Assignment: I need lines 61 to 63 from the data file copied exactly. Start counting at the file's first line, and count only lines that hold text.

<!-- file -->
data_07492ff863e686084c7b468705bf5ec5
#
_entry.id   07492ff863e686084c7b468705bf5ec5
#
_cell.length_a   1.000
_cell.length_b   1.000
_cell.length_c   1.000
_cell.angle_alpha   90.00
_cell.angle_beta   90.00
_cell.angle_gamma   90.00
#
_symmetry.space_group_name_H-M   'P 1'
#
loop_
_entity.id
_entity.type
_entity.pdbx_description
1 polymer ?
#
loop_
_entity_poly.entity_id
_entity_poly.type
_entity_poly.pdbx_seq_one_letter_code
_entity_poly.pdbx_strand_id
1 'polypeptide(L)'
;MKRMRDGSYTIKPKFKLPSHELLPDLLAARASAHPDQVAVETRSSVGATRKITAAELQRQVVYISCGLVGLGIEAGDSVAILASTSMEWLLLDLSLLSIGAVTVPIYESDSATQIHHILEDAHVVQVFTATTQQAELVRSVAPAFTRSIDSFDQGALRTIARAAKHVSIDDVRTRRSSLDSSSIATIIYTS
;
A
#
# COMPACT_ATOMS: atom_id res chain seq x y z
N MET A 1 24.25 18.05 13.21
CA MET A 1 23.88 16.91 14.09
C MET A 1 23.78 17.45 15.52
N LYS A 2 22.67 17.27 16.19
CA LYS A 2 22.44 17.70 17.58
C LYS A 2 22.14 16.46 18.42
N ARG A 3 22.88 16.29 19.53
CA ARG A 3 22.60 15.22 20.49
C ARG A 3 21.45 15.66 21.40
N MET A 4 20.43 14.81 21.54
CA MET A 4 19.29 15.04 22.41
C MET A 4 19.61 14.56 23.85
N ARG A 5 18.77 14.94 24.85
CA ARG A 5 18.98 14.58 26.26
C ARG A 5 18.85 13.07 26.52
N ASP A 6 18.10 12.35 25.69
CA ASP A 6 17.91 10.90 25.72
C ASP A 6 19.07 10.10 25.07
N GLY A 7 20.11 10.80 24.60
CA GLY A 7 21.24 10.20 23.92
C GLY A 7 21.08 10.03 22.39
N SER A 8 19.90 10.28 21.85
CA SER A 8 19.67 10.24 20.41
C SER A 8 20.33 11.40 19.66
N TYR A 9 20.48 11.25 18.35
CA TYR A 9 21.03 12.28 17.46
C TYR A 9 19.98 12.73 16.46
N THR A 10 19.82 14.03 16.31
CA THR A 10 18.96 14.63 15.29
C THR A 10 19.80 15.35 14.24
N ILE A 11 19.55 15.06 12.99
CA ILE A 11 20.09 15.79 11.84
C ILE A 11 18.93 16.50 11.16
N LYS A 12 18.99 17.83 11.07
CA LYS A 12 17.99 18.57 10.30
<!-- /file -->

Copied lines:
N ILE A 11 19.55 15.06 12.99
CA ILE A 11 20.09 15.79 11.84
C ILE A 11 18.93 16.50 11.16